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The new Frecciarossa "quiet carriages"
show that Italians are loud but charming


Italians are charming, funny and friendly, but they are also loud and rowdy. So, when Italy's train company Trenitalia introduced "le carrozze silenziose", that is to say "quiet carriages" on high speed Frecciarossa trains, tourists greeted the news with relief and irony. Then, they asked themselves: can Italians be persuaded to speak "sottovoce" while travelling?

The same question was at the core of a Tobias Jones's article published a while ago on The Guardian's website. According to it, a 2015 survey on global noise pollution placed Italy second. Indeed, "noise music" which aimed at replacing classical harmonies with modern clanking, was pioneered in Italy by the futurist composer Luigi Russolo at the beginning of the twentieth century already. Nowadays, music still plays a fundamental role in Italy's way of living. No self-respecting pizzeria is without a loud television in the corner. As Francesco De Gregori once sang: «I'm scared of the silence, but can't stand the noise».

Italian language is perceived to be loud too. It is vowel-based and requires the vibration of local chords - hence it is apt for opera because of its melodious quality. Unlike English, Italian has no reduced vowels, so nothing is diminished and nobody "eats words", by clustering consonants. A recent research has also suggested that Italian is a high-speed, low-density language and that the amount of information communicated per syllable is lower than in English, meaning that it is spoken faster and louder.

There are also historical reasons why speaking in Italian gives the impression of talking in a voluminous way. From Dante to Alessandro Manzoni, words are used artificially and artfully and this makes them them viable for the purpose of beauty. As a consequence, Italian language is cunningly and cleverly constructed to an extent that once the Sicilian writer Luigi Pirandello called it «the wardrobe of eloquence where naked ideas get dressed».

This performative element means that the language's acoustic is important when talking in Italian. Sometimes a non-native tongue can even get the impression that Italian is spoken for the sounds and not for the meaning. That centrality of sound, however, is fundamental to rhyme - much outmoded elsewhere - to endure in Italian poetry, advertising and football banners. This kind of aestheticism even won over the famous English poet Lord Byron: «Italian - he said - sounds as if it should be writ(ten) on satin».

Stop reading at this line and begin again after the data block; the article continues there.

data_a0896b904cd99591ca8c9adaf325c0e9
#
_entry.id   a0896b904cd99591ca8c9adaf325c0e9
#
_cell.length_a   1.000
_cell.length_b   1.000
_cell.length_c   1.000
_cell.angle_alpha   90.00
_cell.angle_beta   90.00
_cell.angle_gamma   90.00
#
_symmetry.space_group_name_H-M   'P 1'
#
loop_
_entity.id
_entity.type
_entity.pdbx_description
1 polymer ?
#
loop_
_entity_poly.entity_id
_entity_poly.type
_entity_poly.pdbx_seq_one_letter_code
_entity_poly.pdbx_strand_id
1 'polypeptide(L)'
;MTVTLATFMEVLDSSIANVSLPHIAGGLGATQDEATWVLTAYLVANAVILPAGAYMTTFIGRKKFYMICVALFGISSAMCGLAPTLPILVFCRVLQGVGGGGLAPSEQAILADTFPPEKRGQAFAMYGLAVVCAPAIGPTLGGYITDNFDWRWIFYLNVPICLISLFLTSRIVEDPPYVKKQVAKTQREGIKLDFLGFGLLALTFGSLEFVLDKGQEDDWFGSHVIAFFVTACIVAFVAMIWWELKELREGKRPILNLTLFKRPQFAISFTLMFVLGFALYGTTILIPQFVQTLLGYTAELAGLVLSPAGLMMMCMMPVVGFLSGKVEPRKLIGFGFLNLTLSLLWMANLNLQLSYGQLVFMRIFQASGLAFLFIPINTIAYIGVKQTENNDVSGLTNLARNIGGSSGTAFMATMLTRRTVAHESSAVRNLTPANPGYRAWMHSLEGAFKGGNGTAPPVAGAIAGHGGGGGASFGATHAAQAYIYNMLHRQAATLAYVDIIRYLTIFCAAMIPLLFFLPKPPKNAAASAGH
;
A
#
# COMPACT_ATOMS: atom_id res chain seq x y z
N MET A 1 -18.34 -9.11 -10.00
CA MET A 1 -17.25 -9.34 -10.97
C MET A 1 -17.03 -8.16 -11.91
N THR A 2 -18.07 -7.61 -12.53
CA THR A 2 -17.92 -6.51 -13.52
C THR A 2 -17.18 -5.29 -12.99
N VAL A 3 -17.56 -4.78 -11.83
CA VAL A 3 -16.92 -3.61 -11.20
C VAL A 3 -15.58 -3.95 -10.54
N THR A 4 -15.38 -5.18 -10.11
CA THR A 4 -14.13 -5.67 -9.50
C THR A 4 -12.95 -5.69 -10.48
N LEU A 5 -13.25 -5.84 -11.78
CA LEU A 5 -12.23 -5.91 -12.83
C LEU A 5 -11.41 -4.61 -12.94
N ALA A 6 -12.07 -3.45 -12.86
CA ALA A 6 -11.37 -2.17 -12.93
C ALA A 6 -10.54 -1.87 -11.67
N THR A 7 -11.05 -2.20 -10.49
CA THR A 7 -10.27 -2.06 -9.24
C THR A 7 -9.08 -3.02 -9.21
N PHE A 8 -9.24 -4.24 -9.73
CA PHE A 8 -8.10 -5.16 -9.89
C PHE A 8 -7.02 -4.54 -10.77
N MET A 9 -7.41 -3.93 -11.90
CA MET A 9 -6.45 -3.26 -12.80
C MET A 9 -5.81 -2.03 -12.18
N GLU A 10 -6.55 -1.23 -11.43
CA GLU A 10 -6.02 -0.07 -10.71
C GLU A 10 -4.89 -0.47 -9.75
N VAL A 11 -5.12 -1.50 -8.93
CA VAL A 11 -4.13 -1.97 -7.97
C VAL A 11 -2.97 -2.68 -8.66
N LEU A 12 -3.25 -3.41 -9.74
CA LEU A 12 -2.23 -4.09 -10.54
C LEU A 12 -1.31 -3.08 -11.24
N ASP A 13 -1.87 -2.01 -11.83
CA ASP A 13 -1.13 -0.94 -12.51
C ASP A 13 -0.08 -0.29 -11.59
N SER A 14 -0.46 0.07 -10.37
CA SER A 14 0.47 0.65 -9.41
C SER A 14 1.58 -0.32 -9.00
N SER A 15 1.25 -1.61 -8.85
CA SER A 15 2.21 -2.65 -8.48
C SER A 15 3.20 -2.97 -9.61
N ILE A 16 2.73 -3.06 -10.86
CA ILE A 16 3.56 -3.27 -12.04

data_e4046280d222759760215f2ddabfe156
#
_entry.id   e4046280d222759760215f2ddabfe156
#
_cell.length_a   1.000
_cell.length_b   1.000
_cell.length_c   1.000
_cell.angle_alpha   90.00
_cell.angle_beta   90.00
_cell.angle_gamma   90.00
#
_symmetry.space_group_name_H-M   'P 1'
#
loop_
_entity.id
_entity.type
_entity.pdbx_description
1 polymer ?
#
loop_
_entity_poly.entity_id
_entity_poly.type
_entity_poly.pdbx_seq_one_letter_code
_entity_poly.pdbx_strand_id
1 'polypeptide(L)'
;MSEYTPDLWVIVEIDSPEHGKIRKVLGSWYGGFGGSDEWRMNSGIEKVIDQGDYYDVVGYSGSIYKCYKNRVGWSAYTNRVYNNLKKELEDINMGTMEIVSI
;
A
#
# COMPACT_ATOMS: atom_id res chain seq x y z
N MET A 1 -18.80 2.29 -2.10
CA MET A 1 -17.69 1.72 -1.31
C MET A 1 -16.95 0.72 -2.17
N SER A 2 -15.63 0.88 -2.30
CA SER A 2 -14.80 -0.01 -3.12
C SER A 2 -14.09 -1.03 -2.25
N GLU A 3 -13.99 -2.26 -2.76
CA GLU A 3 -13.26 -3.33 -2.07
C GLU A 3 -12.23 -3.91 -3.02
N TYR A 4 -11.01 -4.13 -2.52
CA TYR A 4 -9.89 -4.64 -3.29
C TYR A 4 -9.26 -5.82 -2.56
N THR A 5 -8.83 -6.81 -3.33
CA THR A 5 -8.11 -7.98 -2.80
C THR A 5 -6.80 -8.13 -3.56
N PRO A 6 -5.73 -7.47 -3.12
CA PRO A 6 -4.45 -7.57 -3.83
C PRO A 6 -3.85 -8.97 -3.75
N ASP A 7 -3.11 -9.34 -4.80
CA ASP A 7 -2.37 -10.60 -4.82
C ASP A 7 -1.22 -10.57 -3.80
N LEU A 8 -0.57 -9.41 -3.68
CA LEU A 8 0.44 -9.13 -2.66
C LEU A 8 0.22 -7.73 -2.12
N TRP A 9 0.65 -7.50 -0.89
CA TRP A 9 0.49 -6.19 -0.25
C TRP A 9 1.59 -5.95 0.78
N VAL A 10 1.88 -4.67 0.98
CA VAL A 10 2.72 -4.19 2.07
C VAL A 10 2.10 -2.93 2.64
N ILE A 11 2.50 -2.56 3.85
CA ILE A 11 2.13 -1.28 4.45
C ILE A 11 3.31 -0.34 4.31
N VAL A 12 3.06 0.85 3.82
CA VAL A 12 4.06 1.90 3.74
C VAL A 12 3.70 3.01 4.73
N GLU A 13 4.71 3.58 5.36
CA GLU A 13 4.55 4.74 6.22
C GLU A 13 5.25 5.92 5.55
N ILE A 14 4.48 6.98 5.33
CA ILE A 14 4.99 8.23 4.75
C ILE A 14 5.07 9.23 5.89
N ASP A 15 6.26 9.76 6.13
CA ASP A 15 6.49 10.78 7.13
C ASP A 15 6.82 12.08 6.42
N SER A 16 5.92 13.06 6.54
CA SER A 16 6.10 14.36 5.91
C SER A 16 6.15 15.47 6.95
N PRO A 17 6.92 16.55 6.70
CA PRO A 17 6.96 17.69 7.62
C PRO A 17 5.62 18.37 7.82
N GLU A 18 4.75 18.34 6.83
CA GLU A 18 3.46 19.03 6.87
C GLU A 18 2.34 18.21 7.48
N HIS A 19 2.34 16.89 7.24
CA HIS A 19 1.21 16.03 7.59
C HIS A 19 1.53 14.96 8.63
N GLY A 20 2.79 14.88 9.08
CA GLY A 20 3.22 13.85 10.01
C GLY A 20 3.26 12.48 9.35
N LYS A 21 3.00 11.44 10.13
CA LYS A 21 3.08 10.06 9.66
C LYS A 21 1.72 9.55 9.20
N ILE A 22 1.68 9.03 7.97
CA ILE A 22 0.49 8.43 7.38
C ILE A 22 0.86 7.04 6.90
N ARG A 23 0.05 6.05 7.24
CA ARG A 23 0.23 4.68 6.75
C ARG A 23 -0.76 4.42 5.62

Since the Italian language has never been spoken through the streets, but rather inside elegant society's salons, many people - according to the writer Italo Calvino - feel a "semantic terror". So, the peninsula's high volume perhaps is a revenge of those who were unable to speak using a refined and erudite language, because they never went to school. Italian noise, however, can also be perceived as convivial and inviting, because it may lend a sense of sharing and participation in other people's everyday life. In Italy nothing is more worrisome than quietness. In Southern Italy especially, a quiet pizzeria full of people would be very suspicious. This is because people relish exuberance. In Italian language, indeed, Frecciarossa trains' new carriages are called "silenziose" not "quiete". This is probably because the use of the adjective quiet would make Italians think of the carriages as a dead place, a wasteland, a desert, an inhospitable land.

Finally, conversation in Italy is also very different compared to Great Britain. Voices overlap because there is no social disapproval of interruption and the only way to take the word is to raise your voice. Etiquette about phone use does not exist too and Italians on a train are often oblivious that whoever sits near them will listen to everything. Maybe they are so committed to their conversation that they forget everything else and, perhaps, their refusal to change their register just to suit their surroundings is what makes them so charming. At least, this is what Tobias Jones suggests at the end of his article.

Michela Curcio

[18.4.2020 - 18:06]



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